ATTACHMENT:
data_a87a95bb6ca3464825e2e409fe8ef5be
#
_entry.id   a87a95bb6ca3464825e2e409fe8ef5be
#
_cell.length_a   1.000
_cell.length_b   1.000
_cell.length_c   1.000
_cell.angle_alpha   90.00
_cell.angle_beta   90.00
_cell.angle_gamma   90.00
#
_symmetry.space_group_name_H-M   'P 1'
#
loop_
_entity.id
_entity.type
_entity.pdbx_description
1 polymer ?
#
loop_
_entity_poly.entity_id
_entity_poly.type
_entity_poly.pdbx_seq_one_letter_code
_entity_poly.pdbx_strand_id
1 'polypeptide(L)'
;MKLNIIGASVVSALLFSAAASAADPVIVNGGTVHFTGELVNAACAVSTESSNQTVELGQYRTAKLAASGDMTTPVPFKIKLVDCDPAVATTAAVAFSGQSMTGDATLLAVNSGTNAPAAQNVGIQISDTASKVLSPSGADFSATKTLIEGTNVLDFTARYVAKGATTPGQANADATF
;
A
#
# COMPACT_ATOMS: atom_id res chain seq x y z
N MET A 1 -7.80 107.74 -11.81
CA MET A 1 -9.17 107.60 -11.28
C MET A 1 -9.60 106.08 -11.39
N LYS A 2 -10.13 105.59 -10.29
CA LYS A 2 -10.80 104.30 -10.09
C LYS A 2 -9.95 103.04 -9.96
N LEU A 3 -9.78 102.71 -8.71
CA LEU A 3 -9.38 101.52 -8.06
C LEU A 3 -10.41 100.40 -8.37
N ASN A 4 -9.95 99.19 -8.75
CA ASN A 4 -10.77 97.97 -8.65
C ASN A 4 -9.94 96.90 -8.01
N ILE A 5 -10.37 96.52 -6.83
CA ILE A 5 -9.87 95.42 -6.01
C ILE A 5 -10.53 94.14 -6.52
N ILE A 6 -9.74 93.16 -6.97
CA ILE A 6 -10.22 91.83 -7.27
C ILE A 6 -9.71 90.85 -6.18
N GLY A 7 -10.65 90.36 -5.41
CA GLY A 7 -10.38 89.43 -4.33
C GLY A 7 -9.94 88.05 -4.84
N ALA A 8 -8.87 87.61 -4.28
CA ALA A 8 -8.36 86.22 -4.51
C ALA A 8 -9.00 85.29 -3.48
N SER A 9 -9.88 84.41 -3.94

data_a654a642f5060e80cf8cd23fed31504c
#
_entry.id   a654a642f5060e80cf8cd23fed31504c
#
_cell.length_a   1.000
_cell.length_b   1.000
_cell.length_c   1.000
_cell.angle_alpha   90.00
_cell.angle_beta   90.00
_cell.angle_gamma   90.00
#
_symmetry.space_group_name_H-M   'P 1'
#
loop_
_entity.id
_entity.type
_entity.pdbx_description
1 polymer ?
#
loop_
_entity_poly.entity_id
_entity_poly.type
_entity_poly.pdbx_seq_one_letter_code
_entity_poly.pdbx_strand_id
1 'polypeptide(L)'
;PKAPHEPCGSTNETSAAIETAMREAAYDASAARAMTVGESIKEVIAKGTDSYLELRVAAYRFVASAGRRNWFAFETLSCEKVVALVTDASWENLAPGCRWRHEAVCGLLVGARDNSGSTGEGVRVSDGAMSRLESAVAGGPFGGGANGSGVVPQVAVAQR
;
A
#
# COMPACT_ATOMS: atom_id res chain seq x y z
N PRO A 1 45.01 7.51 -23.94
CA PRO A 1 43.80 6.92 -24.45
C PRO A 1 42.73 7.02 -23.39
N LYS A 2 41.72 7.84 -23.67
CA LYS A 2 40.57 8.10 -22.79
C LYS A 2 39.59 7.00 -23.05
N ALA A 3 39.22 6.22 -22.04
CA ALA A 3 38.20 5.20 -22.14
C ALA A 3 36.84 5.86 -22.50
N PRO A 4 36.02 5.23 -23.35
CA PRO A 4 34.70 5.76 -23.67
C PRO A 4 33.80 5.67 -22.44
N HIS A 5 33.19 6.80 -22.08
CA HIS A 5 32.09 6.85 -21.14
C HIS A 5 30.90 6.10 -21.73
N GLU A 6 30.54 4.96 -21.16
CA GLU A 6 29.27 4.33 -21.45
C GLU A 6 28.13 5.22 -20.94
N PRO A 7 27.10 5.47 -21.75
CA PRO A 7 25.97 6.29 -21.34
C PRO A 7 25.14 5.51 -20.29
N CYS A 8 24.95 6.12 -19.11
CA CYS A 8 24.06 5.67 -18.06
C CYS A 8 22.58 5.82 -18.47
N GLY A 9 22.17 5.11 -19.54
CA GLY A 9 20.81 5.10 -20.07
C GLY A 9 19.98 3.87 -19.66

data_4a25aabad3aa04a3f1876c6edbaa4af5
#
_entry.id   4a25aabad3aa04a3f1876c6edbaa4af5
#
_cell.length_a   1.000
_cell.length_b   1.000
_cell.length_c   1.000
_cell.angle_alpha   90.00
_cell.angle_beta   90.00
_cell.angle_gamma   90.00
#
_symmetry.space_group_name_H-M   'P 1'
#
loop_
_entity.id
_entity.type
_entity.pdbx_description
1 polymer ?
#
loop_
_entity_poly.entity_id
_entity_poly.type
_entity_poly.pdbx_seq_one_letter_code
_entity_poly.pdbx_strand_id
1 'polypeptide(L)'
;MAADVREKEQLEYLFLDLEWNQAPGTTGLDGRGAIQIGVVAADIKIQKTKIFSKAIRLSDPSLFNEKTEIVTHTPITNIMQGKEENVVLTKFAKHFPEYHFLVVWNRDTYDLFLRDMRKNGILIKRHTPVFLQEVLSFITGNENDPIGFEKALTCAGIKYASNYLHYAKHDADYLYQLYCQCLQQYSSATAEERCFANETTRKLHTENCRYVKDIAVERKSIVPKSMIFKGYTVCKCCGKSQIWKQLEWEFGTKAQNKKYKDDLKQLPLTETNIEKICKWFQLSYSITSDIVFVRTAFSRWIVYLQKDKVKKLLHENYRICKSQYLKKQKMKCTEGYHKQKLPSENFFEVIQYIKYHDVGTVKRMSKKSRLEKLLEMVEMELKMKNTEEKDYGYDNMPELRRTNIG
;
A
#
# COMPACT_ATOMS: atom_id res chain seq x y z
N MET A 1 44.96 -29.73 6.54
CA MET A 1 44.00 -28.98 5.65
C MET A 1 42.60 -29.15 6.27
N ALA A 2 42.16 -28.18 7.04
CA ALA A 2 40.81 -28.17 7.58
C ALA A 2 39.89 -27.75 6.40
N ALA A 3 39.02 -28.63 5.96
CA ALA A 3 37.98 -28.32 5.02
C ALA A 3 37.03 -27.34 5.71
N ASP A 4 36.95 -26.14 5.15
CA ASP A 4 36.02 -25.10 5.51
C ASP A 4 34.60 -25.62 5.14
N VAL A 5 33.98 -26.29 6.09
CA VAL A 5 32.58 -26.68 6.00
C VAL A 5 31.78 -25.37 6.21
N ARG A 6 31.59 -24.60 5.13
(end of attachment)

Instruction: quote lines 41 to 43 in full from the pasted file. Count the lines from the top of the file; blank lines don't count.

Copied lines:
CA ASN A 4 -10.77 97.97 -8.65
C ASN A 4 -9.94 96.90 -8.01
N ILE A 5 -10.37 96.52 -6.83